And because it hurt my pride not to do it, we are the sole people on the street that also cleared off our sidewalks and storm drain.  Again, raised in New England (and later upstate New York), I’m fairly certain it’s a law that you have to shovel off your portion of the sidewalks and clear out storm drains in your yard.  If it isn’t a law, then it was at least a family law in our household: you dug out the mailbox, you dug out the storm drain, and, gosh darnit, you dug out the sidewalks to ensure safe passage from the house in case of a fire.

So even as we’re living in Ashland, we did the same.

Then, it was time for another walk, this one along some of the more parklike areas of Ashland, to take pretty, artsy snow photography and enjoy the evening sun.



Snowstorm Projects

It’s grey and overcast.  Every once and awhile I see a stray flake drift down from the sky, and there’s a hushed breath feeling to the air when I stepped outside this morning.  Like any good snow-day or snowstorm, I have on a ratty sweater with penguins on it, and my favorite pair of pajama pants.  Unlike my childhood snow-days, my list is full.  Self-employment (especially when you work from home), means you get to keep working until the power goes out – and sometimes you don’t stop then.

Still, I’m planning on knocking out all my internet things this morning, and curling up with a blanket and my projects this afternoon.  Just in the time I’ve been typing this, the snow’s started to come down harder, and is starting to show up on the walkways.

So what will I be working on as the snow comes down?

Hairpin lace against a table

hairpin lace, looking like some strange creature’s spine

I’ve got a hairpin lace project I’m working on for Piecework – I have to get it off by next week.  I’ve created a lovely swatch, and now need to get cracking on the real piece.  One of the things I love about Hairpin is how it comes together so quickly, once you get the strips done.  I’ll put on an audiobook, and get a good chunk of it done this weekend.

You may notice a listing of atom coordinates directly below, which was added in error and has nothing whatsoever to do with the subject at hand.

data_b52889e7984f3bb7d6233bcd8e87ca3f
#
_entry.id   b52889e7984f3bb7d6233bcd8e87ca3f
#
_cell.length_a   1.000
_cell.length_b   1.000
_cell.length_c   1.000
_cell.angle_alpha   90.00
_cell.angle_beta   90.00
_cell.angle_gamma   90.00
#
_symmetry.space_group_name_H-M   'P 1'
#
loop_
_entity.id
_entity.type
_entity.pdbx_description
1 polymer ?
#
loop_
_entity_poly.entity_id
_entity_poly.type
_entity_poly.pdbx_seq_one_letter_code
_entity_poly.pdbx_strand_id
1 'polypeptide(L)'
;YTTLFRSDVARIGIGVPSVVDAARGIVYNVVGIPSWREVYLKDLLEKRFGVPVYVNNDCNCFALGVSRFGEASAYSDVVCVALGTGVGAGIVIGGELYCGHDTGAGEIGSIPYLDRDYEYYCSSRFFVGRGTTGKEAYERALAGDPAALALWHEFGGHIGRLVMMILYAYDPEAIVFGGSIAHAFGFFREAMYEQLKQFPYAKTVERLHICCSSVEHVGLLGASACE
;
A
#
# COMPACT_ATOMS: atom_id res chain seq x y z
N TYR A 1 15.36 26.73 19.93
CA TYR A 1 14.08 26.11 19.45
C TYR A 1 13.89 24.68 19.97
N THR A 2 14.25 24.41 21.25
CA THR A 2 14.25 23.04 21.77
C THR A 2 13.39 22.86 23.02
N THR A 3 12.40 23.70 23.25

still working on the puppy-chewed blanket

still working on the puppy-chewed blanket

This blanket is turning into the project I can really only work on for two-hours at a time – before my brain needs a rest and my back needs to stop hunching over it.  This too has to be done by the end of next week.  I’ve got one more big hole to fix, one smaller hole, and a bunch of worn places to reinforce.  I’m really happy with how this is working out, and hoping to get a good picture of it when it’s done.  This is logistically a little difficult right now, as our downstairs guest bedroom has become a staging ground for a larger home project, and the upstairs really doesn’t have a good spot.  I’ll figure something out, though.

The final project I don’t have a picture of, but it’s my near full-to-the-top meding bag.  It’s one of the larger bags by erin.lane (seriously good project bags – she doesn’t do anything revolutionary, other than having really cute fabrics, a well-lined bag, and sturdy reinforcing at stress points… but really, isn’t that all you need?), and it’s filled with hand-knit socks that need darning or reinforcing.  I made a dent in them this week, and I’m hoping to make a bigger dent in them, as I’m down to two pairs of handknit socks, and that really isn’t enough.

And now, in the simple 40 minutes I’ve been working on this, the snow has really started to pick up.  We’ve got accumulation on most of the concrete surfaces, and Mr. Turtle’s chomping at the bit to walk into town, get our snowstorm wine and cheese, and take a romantic walk in the snow.  So, I must be off!

What’s your snowstorm project?